[House Report 107-675]
[From the U.S. Government Publishing Office]



107th Congress                                                   Report
                        HOUSE OF REPRESENTATIVES
 2d Session                                                     107-675
======================================================================
 
 DIRECTING THE SECRETARY OF THE INTERIOR TO CONDUCT A SPECIAL RESOURCE 
 STUDY TO DETERMINE THE NATIONAL SIGNIFICANCE OF THE MIAMI CIRCLE SITE 
  IN THE STATE OF FLORIDA AND THE SUITABILITY AND FEASIBILITY OF ITS 
  INCLUSION IN THE NATIONAL PARK SYSTEM AS PART OF BISCAYNE NATIONAL 
                      PARK, AND FOR OTHER PURPOSES

                                _______
                                

 September 24, 2002.--Committed to the Committee of the Whole House on 
            the State of the Union and ordered to be printed

                                _______
                                

  Mr. Hansen, from the Committee on Resources, submitted the following

                              R E P O R T

                        [To accompany H.R. 3630]

      [Including cost estimate of the Congressional Budget Office]

  The Committee on Resources, to whom was referred the bill 
(H.R. 3630) to direct the Secretary of the Interior to conduct 
a special resource study to determine the national significance 
of the Miami Circle site in the State of Florida and the 
suitability and feasibility of its inclusion in the National 
Park System as part of Biscayne National Park, and for other 
purposes, having considered the same, report favorably thereon 
with an amendment and recommend that the bill as amended do 
pass.
  The amendment is as follows:
  Strike all after the enacting clause and insert the 
following:

SECTION 1. FINDINGS AND PURPOSES.

  (a) Findings.--Congress finds that--
          (1) the Tequesta Indians were one of the earliest groups to 
        establish permanent villages in southeast Florida;
          (2) the Tequestas had one of only two North American 
        civilizations that thrived and developed into a complex social 
        chiefdom without an agricultural base;
          (3) the Tequesta sites that remain preserved today are rare;
          (4) the discovery of the Miami Circle, occupied by the 
        Tequesta approximately 2,000 years ago, presents a valuable new 
        opportunity to learn more about the Tequesta culture; and
          (5) Biscayne National Park also contains and protects several 
        prehistoric Tequesta sites.
  (b) Purpose.--The purpose of this Act is to direct the Secretary to 
conduct a special resource study to determine the national significance 
of the Miami Circle site as well as the suitability and feasibility of 
its inclusion in the National Park System as part of Biscayne National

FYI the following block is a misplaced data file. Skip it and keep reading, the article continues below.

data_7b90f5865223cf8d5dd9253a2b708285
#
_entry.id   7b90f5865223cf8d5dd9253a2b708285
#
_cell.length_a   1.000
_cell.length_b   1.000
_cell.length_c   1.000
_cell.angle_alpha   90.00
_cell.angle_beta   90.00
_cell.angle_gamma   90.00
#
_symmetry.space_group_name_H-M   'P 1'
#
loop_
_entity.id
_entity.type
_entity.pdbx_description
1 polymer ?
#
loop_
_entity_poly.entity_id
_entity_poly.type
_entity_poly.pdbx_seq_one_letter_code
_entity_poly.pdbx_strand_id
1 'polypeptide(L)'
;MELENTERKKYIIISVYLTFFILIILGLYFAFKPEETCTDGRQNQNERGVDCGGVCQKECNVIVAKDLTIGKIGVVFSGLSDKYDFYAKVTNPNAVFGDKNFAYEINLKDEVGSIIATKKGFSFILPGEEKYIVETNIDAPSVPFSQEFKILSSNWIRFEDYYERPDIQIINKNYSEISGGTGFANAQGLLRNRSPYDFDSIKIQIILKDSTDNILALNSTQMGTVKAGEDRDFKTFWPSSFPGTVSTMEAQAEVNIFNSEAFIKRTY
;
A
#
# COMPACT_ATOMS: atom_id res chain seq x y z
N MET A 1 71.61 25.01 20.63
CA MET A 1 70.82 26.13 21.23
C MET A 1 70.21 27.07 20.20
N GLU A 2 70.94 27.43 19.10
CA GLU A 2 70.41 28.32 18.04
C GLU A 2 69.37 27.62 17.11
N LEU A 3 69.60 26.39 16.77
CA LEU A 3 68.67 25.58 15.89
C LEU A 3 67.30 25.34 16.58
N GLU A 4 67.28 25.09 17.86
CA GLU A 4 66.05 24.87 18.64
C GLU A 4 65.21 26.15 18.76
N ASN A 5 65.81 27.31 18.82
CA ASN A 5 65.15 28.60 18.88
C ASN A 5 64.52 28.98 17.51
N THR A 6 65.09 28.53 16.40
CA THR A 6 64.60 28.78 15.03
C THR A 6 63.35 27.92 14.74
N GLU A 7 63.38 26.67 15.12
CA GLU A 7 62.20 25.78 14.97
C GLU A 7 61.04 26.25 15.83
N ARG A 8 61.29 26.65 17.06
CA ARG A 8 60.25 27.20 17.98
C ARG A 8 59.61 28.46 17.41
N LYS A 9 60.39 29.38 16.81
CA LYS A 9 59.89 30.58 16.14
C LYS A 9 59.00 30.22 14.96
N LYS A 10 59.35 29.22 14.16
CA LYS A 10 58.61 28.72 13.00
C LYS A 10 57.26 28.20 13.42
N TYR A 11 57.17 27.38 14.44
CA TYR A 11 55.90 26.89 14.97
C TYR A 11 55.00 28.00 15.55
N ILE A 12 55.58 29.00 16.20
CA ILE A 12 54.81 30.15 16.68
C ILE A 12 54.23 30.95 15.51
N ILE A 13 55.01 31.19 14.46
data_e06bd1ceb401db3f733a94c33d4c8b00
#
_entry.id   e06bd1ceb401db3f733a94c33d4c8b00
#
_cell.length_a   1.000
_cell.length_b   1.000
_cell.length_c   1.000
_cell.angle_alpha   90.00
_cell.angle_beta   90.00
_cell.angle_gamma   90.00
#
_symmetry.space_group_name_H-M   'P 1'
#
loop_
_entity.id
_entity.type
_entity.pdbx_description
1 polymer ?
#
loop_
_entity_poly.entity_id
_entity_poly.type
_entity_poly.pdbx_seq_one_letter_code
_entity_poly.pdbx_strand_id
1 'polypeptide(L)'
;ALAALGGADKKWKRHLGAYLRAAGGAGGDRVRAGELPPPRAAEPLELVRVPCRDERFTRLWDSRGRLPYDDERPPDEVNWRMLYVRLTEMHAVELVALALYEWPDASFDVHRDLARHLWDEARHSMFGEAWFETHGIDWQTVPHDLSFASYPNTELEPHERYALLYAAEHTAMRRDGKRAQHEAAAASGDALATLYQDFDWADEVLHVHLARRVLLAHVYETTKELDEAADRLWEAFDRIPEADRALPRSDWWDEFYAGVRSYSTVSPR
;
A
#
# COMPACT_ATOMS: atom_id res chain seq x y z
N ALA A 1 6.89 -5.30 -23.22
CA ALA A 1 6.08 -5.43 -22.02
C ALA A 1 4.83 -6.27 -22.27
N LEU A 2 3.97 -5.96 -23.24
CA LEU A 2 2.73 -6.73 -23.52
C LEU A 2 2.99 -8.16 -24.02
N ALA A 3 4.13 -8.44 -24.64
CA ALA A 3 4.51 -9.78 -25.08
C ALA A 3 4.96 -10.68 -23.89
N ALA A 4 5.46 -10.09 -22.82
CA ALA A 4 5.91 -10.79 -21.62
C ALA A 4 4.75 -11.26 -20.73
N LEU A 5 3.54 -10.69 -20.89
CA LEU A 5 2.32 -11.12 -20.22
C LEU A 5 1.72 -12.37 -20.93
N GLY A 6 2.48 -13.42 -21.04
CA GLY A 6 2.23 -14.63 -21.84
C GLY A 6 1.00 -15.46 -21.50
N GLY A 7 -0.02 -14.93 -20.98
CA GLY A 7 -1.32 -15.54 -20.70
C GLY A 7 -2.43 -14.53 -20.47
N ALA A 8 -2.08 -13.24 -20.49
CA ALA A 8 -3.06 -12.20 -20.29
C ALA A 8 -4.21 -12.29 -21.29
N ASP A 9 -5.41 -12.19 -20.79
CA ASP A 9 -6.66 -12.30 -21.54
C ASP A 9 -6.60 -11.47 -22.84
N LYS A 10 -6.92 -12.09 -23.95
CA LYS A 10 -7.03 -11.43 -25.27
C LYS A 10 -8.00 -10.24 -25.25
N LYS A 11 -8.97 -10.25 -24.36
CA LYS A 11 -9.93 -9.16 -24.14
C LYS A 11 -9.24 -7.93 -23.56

Park.

SEC. 2. DEFINITIONS.

  In this Act:
          (1) Miami circle.--The term ``Miami Circle'' means the Miami 
        Circle archaeological site in Miami-Dade County, Florida.
          (2) Park.--The term ``Park'' means Biscayne National Park in 
        the State of Florida.
          (3) Secretary.--The term ``Secretary'' means the Secretary of 
        the Interior, acting through the Director of the National Park 
        Service.

SEC. 3. SPECIAL RESOURCE STUDY.

  (a) In General.--Not later than 3 years after the date funds are made 
available, the Secretary shall conduct a special resource study as 
described in subsection (b). In conducting the study, the Secretary 
shall consult with the appropriate American Indian tribes and other 
interested groups and organizations.
  (b) Components.--In addition to a determination of national 
significance, feasibility, and suitability, the special resource study 
shall include the analysis and recommendations of the Secretary with 
respect to--
          (1) which, if any, particular areas of or surrounding the 
        Miami Circle should be included in the Park;
          (2) whether any additional staff, facilities, or other 
        resources would be necessary to administer the Miami Circle as 
        a unit of the Park; and
          (3) any impact on the local area that would result from the 
        inclusion of Miami Circle in the Park.
  (c) Report.--Not later than 30 days after completion of the study, 
the Secretary shall submit a report describing the findings and 
recommendations of the study to the Committee on Energy and Natural 
Resources of the Senate and the Committee on Resources of the United 
States House of Representatives.
  (d) Authorization of Appropriations.--There are authorized to be 
appropriated such sums as are necessary to carry out this Act.

                          PURPOSE OF THE BILL

    The purpose of H.R. 3630 is to direct the Secretary of the 
Interior to conduct a special resource study to determine the 
national significance of the Miami Circle site in the State of 
Florida and the suitability and feasability of its inclusion in 
the National Park System as part of Biscayne National Park, and 
for other purposes.

                  BACKGROUND AND NEED FOR LEGISLATION

    The Miami Circle, discovered in 1999, is an archeological 
ceremonial site presumed to have been constructed by the 
Tequesta Indians approximately 2,000 years ago. The site, 
currently owned by the State of Florida, is approximately 2.2 
acres, located in Miami-Dade County, Florida, and is presumed 
to be the only of its kind. The site is also reasonably close 
to Biscayne National Park which currently protects several 
prehistoric Tequesta sites.
    The Tequesta Indians are thought to be among the first 
people to establish permanent villages in southeast Florida. 
Study has shown that the Tequesta maintained a sophisticated 
agrarian society. Due to its rarity and archaeological value, 
it has been proposed that a study be conducted to assess the 
feasibility of including Miami Circle into an existing park 
unit, Biscayne National Park. The site is currently owned by 
the State of Florida who acquired the property late in 1999 for 
approximately $26.7 million.
    The study, to be conducted by the Secretary of the Interior 
through the National Park Service, would include analysis and 
recommendation with respect to including the Miami Circle as 
part of Biscayne National Park. The feasibility study would 
also assess additional resources needed, if any, to administer 
the acquisition of Miami Circle and the local impact that would 
result from the inclusion. H.R. 3630 would require the